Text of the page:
What I look at is never what I wish to see



For many years I tried to avoid categorization. I thought of being seen as a way of reducing my freedom: freedom to act, talk and work without automatically identifying with some predefined images. It is just recently that it became clear to me how impossible that ‘staying out and being free’ project is. As Claude Levi-Strauss claims, the basis of human culture is identifying with one group, then, abandoning that group to identify with another (Cf. Levi-Strauss 1970). A pattern of going in and out of meetings with other people; a way to meet oneself. And talking about the self, maybe my endless fight against categorization is merely the result of what I saw when I, for the first time, recognized my own image in the mirror. As Jacques-Marie-Émile Lacan puts it: alienation! A theory that continues with the child starting to identify with the mirrored image while, nevertheless, experiencing an extremely different reality (Cf. Lacan 2001:1-8). If that is the starting point of any human ego, as Lacan suggests, it sheds light on my childish attempt of avoiding all categorization.


The choice of the models being female was intentional, of course, since I agree with Kristeva that the ideals of identification are gendered. And as both Barthes and Lacan claim about language-that it structures subjectivity-so does Judith Butler, in the introduction of her book “Bodies that Matter”, claim that gender structures bodies. In that way gender determines possible bodily experiences. It is not just a norm but part of what she, along with Foucault, calls a “regulatory ideal”. Butler writes: “It is not a simple fact or static condition of a body, but a process whereby regulatory norms materialize “sex” and achieve this materialization through a forcible reiteration of those norms.” (Butler 1993:1-2).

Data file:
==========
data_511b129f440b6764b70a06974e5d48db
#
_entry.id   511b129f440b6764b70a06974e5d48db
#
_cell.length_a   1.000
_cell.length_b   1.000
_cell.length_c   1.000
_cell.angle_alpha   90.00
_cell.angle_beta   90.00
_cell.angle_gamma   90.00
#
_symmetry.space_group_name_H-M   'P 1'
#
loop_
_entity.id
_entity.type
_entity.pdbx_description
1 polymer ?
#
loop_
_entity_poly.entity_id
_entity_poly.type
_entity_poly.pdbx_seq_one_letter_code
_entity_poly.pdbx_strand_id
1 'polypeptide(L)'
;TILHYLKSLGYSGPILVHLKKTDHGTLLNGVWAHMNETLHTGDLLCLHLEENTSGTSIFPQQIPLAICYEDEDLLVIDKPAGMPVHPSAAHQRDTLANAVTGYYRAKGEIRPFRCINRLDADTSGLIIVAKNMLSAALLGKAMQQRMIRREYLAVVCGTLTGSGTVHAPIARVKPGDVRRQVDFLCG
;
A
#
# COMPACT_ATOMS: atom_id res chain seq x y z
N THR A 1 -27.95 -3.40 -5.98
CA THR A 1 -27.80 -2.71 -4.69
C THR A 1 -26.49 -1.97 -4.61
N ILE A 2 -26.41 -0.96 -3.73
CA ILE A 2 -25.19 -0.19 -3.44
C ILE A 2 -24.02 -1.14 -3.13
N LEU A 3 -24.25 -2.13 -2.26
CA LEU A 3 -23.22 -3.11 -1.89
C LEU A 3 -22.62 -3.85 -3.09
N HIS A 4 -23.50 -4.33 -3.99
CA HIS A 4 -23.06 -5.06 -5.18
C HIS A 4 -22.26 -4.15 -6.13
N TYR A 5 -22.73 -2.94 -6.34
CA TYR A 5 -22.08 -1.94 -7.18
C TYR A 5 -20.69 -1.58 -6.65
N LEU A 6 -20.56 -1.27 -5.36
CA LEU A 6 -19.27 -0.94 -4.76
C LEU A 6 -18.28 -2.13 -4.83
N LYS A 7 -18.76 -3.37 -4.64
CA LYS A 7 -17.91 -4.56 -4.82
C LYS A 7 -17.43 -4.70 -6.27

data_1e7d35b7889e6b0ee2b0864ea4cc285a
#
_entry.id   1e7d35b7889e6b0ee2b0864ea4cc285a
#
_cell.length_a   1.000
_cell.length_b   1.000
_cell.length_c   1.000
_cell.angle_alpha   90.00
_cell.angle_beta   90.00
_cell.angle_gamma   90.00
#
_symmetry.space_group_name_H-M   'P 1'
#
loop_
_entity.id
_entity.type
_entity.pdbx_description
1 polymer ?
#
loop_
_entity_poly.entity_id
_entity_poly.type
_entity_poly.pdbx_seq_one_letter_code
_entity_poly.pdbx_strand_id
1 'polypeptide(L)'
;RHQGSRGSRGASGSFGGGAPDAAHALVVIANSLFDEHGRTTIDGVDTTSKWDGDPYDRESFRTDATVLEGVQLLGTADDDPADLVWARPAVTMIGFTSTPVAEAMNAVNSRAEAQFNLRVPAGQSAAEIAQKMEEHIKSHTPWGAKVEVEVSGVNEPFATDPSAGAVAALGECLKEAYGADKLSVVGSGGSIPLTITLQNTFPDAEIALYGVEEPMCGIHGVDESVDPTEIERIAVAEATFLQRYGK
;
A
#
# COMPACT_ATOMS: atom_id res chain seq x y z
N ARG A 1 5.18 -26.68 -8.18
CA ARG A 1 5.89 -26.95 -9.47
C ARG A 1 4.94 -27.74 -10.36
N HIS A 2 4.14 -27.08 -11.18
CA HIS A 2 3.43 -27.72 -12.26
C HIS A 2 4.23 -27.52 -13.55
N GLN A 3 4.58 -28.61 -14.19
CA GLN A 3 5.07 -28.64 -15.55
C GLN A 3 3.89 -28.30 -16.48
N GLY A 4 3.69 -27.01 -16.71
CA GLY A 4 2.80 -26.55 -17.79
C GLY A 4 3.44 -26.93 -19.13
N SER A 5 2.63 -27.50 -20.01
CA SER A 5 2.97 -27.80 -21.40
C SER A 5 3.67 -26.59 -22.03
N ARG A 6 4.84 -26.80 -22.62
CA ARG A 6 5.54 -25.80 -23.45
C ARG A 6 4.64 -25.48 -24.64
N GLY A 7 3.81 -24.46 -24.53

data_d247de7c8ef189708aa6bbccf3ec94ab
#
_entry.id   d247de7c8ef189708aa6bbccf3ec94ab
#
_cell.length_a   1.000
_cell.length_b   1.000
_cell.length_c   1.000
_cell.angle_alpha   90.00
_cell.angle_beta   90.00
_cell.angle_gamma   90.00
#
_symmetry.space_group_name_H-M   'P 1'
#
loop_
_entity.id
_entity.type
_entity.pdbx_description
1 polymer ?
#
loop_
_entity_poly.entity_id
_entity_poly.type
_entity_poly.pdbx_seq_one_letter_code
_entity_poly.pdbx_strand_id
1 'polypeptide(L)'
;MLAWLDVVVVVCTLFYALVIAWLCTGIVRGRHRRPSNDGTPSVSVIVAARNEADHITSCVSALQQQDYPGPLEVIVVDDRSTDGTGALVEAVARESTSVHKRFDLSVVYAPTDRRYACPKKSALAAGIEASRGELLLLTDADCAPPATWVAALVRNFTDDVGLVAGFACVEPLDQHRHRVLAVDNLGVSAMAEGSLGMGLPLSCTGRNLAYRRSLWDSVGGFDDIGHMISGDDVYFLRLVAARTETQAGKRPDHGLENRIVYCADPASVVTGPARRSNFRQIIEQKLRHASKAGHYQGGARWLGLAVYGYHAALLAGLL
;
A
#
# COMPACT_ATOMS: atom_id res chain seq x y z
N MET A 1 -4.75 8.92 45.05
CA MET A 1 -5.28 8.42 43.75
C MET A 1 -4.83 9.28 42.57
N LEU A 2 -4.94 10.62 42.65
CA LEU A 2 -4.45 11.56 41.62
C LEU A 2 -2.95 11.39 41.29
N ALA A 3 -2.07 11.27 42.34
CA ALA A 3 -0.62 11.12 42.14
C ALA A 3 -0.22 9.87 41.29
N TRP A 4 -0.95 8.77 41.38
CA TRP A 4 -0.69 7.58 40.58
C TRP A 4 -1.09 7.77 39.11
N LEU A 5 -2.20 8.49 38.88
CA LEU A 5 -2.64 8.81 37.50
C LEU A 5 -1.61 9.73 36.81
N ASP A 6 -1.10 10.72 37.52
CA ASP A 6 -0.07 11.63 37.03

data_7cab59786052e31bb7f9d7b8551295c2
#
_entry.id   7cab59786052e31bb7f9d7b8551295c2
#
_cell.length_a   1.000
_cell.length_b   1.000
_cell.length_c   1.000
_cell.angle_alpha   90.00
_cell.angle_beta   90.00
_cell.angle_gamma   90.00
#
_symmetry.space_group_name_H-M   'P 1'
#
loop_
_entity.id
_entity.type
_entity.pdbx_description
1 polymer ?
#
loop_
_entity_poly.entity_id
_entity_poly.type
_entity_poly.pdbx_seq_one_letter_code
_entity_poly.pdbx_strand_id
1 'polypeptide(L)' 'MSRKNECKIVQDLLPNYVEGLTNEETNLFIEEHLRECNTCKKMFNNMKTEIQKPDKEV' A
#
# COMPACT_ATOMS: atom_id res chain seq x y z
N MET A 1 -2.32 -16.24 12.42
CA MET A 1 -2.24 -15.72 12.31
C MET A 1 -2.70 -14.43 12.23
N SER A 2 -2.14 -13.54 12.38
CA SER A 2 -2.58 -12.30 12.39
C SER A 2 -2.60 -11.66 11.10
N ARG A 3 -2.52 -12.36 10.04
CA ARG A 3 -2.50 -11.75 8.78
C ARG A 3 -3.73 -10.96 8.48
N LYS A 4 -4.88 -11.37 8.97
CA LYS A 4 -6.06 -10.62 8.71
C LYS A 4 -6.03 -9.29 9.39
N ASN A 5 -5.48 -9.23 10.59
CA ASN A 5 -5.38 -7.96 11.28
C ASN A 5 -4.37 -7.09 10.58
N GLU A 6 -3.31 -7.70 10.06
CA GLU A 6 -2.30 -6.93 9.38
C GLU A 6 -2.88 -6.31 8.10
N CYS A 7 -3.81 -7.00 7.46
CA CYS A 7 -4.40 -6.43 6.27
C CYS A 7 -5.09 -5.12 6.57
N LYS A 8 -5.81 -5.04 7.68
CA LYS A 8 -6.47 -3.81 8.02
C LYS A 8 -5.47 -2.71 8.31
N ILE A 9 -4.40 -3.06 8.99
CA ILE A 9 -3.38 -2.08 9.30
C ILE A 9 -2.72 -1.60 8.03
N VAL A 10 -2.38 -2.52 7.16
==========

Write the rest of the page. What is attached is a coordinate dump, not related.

In the end I framed the photographs in wood and glass, not to protect the images but to enable the viewers to see their own reflections and in that way making possible the doubling of the process of looking at oneself.



(from What I look at is never what I wish to see) download



Colour photographs, 120*200 cm. Ongoing project.



Installation view. Gallery KHM, Malmö, Sweden. 2009.